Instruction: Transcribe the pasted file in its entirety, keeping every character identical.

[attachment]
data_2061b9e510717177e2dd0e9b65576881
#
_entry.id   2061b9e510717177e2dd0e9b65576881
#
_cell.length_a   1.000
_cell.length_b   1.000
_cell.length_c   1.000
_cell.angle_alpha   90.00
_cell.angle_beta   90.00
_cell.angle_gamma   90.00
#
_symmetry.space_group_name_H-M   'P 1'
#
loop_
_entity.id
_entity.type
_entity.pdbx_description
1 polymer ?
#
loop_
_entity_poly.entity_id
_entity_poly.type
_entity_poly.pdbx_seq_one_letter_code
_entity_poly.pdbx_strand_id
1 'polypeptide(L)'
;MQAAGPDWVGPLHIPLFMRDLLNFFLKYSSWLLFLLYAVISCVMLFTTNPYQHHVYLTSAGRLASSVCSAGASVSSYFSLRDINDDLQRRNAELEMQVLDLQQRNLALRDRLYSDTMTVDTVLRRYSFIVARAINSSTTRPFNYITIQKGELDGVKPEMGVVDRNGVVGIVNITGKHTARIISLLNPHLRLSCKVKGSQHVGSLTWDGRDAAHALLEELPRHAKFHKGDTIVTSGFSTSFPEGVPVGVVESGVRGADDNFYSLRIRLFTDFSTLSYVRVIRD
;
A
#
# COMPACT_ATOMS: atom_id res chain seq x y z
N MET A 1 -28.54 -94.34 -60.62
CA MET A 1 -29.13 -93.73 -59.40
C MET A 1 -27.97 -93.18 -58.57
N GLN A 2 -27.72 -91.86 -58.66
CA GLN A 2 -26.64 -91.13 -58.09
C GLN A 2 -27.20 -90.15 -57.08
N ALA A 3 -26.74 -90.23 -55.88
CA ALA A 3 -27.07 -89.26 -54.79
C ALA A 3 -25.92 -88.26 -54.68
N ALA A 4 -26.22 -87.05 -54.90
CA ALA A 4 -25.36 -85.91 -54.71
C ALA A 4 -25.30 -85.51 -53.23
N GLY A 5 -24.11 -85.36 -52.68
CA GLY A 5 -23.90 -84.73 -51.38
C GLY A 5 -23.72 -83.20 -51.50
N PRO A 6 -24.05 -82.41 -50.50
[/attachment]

data_2061b9e510717177e2dd0e9b65576881
#
_entry.id   2061b9e510717177e2dd0e9b65576881
#
_cell.length_a   1.000
_cell.length_b   1.000
_cell.length_c   1.000
_cell.angle_alpha   90.00
_cell.angle_beta   90.00
_cell.angle_gamma   90.00
#
_symmetry.space_group_name_H-M   'P 1'
#
loop_
_entity.id
_entity.type
_entity.pdbx_description
1 polymer ?
#
loop_
_entity_poly.entity_id
_entity_poly.type
_entity_poly.pdbx_seq_one_letter_code
_entity_poly.pdbx_strand_id
1 'polypeptide(L)'
;MQAAGPDWVGPLHIPLFMRDLLNFFLKYSSWLLFLLYAVISCVMLFTTNPYQHHVYLTSAGRLASSVCSAGASVSSYFSLRDINDDLQRRNAELEMQVLDLQQRNLALRDRLYSDTMTVDTVLRRYSFIVARAINSSTTRPFNYITIQKGELDGVKPEMGVVDRNGVVGIVNITGKHTARIISLLNPHLRLSCKVKGSQHVGSLTWDGRDAAHALLEELPRHAKFHKGDTIVTSGFSTSFPEGVPVGVVESGVRGADDNFYSLRIRLFTDFSTLSYVRVIRD
;
A
#
# COMPACT_ATOMS: atom_id res chain seq x y z
N MET A 1 -28.54 -94.34 -60.62
CA MET A 1 -29.13 -93.73 -59.40
C MET A 1 -27.97 -93.18 -58.57
N GLN A 2 -27.72 -91.86 -58.66
CA GLN A 2 -26.64 -91.13 -58.09
C GLN A 2 -27.20 -90.15 -57.08
N ALA A 3 -26.74 -90.23 -55.88
CA ALA A 3 -27.07 -89.26 -54.79
C ALA A 3 -25.92 -88.26 -54.68
N ALA A 4 -26.22 -87.05 -54.90
CA ALA A 4 -25.36 -85.91 -54.71
C ALA A 4 -25.30 -85.51 -53.23
N GLY A 5 -24.11 -85.36 -52.68
CA GLY A 5 -23.90 -84.73 -51.38
C GLY A 5 -23.72 -83.20 -51.50
N PRO A 6 -24.05 -82.41 -50.50